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us government wanted to assess your physical and mental health. talk aboutthe process . >> it's an ongoing process. it continues now. i'mthankful that i listened to the advice of my psychologists, their database . and my family. to take a few days to really readjust to the notion of freedom. freedom is the best gift and privilege anybody could ever hope for but it takes some getting used to. pride of it for as long as i was so having a choice and agency back in my life, didn't feel natural at first. i had gotten to a point where if i wanted to go to the bathroom for the last year and a half, i had to askfor permission . i didn'tknow what i wanted. i didn't know what i could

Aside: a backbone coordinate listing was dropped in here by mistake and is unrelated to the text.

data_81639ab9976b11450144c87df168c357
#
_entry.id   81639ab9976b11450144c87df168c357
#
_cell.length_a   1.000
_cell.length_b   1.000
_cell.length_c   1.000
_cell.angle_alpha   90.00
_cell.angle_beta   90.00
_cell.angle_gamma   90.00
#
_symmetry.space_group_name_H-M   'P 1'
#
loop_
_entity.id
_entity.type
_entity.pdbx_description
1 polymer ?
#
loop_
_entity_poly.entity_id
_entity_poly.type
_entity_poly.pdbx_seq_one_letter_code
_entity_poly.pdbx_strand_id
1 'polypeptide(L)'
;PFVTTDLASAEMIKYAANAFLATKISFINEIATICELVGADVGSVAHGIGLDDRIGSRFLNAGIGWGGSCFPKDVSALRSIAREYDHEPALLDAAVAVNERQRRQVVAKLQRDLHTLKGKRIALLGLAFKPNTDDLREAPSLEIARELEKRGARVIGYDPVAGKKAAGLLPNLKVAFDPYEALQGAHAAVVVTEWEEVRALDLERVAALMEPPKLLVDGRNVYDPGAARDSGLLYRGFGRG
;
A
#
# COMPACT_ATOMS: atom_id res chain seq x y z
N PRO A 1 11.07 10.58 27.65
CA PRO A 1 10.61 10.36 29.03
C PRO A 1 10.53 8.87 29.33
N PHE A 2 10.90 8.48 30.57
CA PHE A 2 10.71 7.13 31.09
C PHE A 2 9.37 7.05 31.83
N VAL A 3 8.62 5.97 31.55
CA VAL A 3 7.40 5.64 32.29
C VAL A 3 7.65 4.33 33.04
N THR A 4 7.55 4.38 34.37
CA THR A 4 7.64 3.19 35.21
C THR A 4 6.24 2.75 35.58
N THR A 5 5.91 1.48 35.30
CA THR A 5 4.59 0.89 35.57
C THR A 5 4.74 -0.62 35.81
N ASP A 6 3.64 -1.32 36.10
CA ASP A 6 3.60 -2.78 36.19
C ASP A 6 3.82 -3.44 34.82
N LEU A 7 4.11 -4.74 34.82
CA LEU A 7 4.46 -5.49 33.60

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say no to and i was skeptical of everything . i think i've retained some of that skepticism. the response of public response for people in the united states andaround the world , the family has helped restore some of the faith that i think i lost inhumanity. but i found it much harder to trust. i was someone who was a fairly intrepid traveler for most of my life . i don't want to go places i'm unfamiliar with now. and i want, i hope to , to challenge that as the years go forward. it was such an integral part of my life and it's going to be tough and it is tough. i have tons to be thankful for and i always try and focus my attention on what i do have rather thanwhat we lost .